When the philosophers died,
their ideas died with them;
when the writers died,
their stories died with them.
When the musicians died,
their music died with them,
& all that was left was the Here & Now.
Because they could not see the past,
they could not imagine the future,
for they knew not
how far they had come.
When the world became infertile,
but people lived forever,
the old citizens of this new era
became so far removed from their youth
that all the magic of childhood
& all belief in a better life eternal
& then vanished.
When new memories ceased to be made
& existing ones began to fade,
the connections between human beings
before they altogether
When nearly all the world had become infertile
from the measures taken to prevent overpopulation,
children became more precious than saffron,
rarer than the Sumatran rhino & Darwin’s fox,
for what did it mean to save the planet
when there would be no one left to inhabit it?
For the postmodern world began to suppose
that mothers & fathers were interchangeable.
Yet it was proven that one person
could never be both father & mother,
the best parent for what has always been a 2-parent family.
For to lose a mom
to lose a dad
or vice versa.
their flesh had become one,
but in the eyes of their children,
Mom & Dad were separate entities
that had merged their sacred powers of procreation
to create flesh of their flesh,
& to imbue that flesh with the spirit
they would send out into the world–
not to seek their fortune,
but to make the world more fortunate
for them having been in it.
For the world
became such a place,
that only the experts
on certain subjects.
One had to be an artist
to talk about art,
an activist to discuss politics,
a chef to critique food.
Such was The State’s way
the flow of
& so any talk of morality
was the first to go.
For they had supposed He was
John the Baptist,
but people did not return,
only to die countless times
as recycled souls;
they passed from this life once—
to live forever.
She did not find her future in the stars,
nor her fortune in the earth,
but her faith in the One
who parted the two.
When he was a boy,
he enjoyed his boyhood,
learning from his dad
what it was to be a man.
When he sowed seeds of legitimacy,
rather than wild oats,
he traded in his Xbox
for a toolbox,
& showed his daughter
how men should treat her
by how he treated her mother.
“When I was a child, I spake as a child, I understood as a child, I thought as a child:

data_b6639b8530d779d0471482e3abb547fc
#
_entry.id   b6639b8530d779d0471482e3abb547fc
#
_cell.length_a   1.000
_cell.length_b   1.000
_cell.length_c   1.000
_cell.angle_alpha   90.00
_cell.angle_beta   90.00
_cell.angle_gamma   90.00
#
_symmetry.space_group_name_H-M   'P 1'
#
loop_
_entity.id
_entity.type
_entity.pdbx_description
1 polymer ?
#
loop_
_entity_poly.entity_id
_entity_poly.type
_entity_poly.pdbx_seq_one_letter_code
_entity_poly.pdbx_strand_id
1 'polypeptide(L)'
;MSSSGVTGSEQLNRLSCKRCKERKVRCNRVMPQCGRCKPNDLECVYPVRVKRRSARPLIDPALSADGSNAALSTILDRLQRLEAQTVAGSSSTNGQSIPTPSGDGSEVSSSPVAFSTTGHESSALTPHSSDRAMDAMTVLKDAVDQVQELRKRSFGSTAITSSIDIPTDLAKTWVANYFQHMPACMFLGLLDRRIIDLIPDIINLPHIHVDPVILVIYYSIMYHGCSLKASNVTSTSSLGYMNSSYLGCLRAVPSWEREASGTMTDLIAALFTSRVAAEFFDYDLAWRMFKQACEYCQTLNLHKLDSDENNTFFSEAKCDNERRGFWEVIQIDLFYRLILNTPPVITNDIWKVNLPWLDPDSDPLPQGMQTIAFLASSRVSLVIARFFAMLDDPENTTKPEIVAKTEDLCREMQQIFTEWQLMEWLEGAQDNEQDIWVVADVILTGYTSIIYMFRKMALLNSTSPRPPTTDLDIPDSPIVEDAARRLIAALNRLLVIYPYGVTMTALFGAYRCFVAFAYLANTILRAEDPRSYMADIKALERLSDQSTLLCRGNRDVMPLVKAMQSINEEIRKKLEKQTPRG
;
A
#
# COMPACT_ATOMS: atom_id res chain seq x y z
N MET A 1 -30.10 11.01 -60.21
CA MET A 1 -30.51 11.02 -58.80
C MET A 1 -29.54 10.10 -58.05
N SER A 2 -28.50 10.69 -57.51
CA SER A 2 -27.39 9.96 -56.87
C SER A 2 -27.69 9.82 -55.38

but when I became a man, I put away childish things.”
—St. Paul, First Corinthians
The idea of living in a home for unwed mothers,
of passing one’s child off as their sibling,
or that having a baby out of wedlock
would hurt a woman’s chances of marriage
was so foreign to me,
reminding me not of another place
but another time.
Living the Mormon life was like living in the Fifties,
or how I imagined living in the Fifties was.
Yes, they were a peculiar people,
who wore the cloak of victimhood
like a medal of honor.
They had been persecuted,
just as Jesus had.
Joseph Smith had been jailed,
just as Jesus had.
And they called themselves saints,
even as Jesus had been the saintliest of all.
In the Mormon Church,
one was born without sin,
but in the Catholic Church,
every child was born in sin—
passed down from the mother
like some debilitating disease,
thus, the necessity for infant baptism.
But what of those unborn
who could not be sprinkled with holy water—
who had thrashed around in amniotic fluid?
Did they atone for their original sin
with their life—
or just their chance at it?
I didn’t know it then,
but I would come to know God’s infinite grace
for those who had sinned
& those who had been sinned against,
as I was the latter,
who then became the former.
The Schafer home was a Mormon version of the Cleavers.
Pictures of Jesus & the various temples around the world
hung in leather frames on the wall,
giving them the importance of a museum painting or an ancestral portrait.
The Saints may not have worn Jesus’s corpse around their necks like the Catholics
or covered their cars with Bible quotes like the Deep South Protestants,
but their houses were a shrine to the Mormon Jesus,
to Joseph Smith,
& to everything that told anyone who entered
that they were a latter-day saint
in this new dispensation.
life wasn’t just something to write about—
it was something to live.
Life was a test,
with its true questions
& false answers,
& its limited number of multiple choices.
As part of her self-prescribed Happiness Project,
Dr. Hart learned to love the one she was with
& to love the ones she had.
When it came to picking a mate,
it was drawing the best fit from a small bank
where sometimes all the good answers
were already taken.
Free will did not begin in infancy,
but if one was lucky enough
to live long enough
to be emancipated—
after the world had put its stamp on them—
they could make the best or worst choice
based on what they knew.
How unbreakable & valiant
the spirit of some
had to be
not only what they had been taught
but how they had been treated.
She’d traded in her Netflix membership
for a library card,
her Chocoholics Anonymous loyalty card
for a YMCA membership,
her customer service job
for a career in content creation.
As she got smarter,
she also got wiser & realized
that she could still be entertained
after a hard day’s work
& sprinkled (if not showered) with candy
& be a people person sometimes—
the last depending on how many & what kind.
Marriage is no more disastrous first (& last) dates
Motherhood is paying it forward, so they will have something to give back
Family is everything during a crisis
Friends are the people in our lives we choose to adopt
Faith is loving Him for what He did, not hating Him for what others do
Education is stimulating our intellectual curiosity
Work is only part of a purpose-driven life
Writing is spending quality time with people who don’t exist
Books are other worlds you can visit privately
Food is best when shared
Life is best when appreciated